Geez guys, with the exception of one person (who, if I wrote like him, I’m sure would be accused of dick-waving arrogance!) none of you have done anything more than blindly lash out and react AT the person who has said something rather than at WHAT was said. It just shows you up for the transparent infantile little posers you are.

    What’s even more beautiful is how quickly you lash out. Showing how incapable of accepting even a fraction of the criticism you’re always so keen to dish out on others.

    And some of you think I’m angry when I make a comment. Good lord, you guys simply don’t know how funny you are. What a shame you consistently fail to get the joke.

    As for Fruitloop – good for you. Thank you for acknowledging my question. I’m sure if your works were narrative masterpieces they’d recieve heaps of media attention. Perhaps you should get yourself interviewed so you can express your views on the matter and then watch as infantile children all dash about bravely criticising behind anonymity and posturing! Or maybe you don’t have any ideals in that particular area and Rhianna Pratchett does? Or perhaps you’re just jealous? Or.. well, I guess I could assert a whole load of guesswork about your motives and post them here. Wouldn’t mean any of them were right would it? Congrats on your awards. I’ve lots of awards too. Maybe we can compare trophy cabinets sometime.

    As for thinking of other writers, well, it’s interesting you say that as Gama some months back did a piece on writers and the comments section was pretty interesting. I recall in particular one commenter (a veteran journalist and games writer, no less) going to lengths to mention other authors who would have been worthy of inclusion in the article. I wonder if you were one of the names mentioned ? :D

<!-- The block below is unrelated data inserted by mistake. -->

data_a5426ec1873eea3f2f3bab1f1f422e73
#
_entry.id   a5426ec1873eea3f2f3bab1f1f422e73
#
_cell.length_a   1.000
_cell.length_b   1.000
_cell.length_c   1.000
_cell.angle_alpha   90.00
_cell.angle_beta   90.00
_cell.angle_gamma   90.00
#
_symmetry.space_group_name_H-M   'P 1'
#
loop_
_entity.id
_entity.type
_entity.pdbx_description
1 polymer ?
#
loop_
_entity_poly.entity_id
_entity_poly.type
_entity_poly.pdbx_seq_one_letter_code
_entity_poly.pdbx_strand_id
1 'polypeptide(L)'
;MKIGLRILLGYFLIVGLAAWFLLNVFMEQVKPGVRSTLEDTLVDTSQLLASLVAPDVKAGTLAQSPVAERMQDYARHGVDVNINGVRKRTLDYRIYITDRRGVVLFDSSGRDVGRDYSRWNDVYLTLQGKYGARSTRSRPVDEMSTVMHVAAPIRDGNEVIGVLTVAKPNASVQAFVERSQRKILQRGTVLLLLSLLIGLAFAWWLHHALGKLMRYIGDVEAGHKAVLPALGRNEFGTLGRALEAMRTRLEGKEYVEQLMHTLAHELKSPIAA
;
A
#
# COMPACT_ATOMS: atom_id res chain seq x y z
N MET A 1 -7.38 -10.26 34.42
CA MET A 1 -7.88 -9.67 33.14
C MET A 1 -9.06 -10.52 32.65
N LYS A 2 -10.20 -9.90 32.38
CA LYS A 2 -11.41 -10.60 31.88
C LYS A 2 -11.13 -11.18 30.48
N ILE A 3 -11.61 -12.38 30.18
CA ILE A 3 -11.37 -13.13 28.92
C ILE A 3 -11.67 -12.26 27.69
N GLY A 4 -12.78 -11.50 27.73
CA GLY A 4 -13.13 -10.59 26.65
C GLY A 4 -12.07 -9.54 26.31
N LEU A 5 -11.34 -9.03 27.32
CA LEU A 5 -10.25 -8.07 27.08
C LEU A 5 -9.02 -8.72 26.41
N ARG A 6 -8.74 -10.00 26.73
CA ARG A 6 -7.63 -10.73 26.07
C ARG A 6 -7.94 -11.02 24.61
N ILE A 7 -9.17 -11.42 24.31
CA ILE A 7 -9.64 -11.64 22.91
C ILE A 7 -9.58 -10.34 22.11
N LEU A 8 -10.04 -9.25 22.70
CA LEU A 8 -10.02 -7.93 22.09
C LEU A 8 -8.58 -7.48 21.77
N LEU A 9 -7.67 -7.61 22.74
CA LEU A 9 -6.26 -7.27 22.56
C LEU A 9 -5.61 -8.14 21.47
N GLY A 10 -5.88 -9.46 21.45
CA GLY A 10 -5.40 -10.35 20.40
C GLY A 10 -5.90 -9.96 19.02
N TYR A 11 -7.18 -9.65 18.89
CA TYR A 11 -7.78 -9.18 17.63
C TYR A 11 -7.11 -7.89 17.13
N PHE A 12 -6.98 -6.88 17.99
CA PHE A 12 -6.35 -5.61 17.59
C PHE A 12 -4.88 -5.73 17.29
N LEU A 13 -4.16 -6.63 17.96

#24 6 years ago
  25. Shatner

    Yeah, I love the guys that go “Hey, I’m so cool that I didn’t read that last comment. But I’m still going to argue and berate it anyway. I’m so fucking clever that I don’t even have to know what the other person said to tell him he’s wrong.”

    And because one bit of pedantry deserves another Jonarob, if you’re going to use a phrase, try not to get the words mixed up at the end. Kinda ruins the “goddamn, ain’t I cool?” vibe you’re going for.

    Yeah, everyone is missing the joke, Shatner. You’re on a higher plain.

    Yup. You definitely don’t see how funny you are. And that just adds to my lulz. :D

    Heh, not that you care, right? Just like all those people that like to make multiple comments in the same topic when they think they’re so smart and then talk themselves into a corner and need to backpeddle out of it whilst still keeping their precious internet kudos. Course you don’t care! That’s why you made those posts – cos you don’t care!

    #25 6 years ago
  26. Hunam

    Lol, christ.

    #26 6 years ago
  27. Shatner

    Don’t bring my son into this.

    #27 6 years ago
  28. Neolucifer

    rofl , see here you just confirm you are the pompeous kid so many seems to think you are .
    You kept hammering over and over your useless question , and now that someone actually answer to it …. after a dythyrambic rant , you just dismiss it with a tricky tennis backhand move .

    Of course as soon as someone would actually bother posting about his writing experience , you could only go two ways for the sake of your rant … either claims it’s lies , or attack the supposed work .

    So here we are with a court jester who dismiss complaints with a “who actually wrote for games and published stuff” , and when in a pinch will goes “if your work was important you’d be know , and maybe you’re just jealous” .

    Anyway back to the topic , i’m done feeding the troll , i like her work , but she is hardly doing more than using stereotypes in a few cases herself .
    The sexy independant woman , aka “tuff-gal” is hardly any better than the usual “tuff-guy” , and only slightly less used .

    #28 6 years ago
  29. SwiftRanger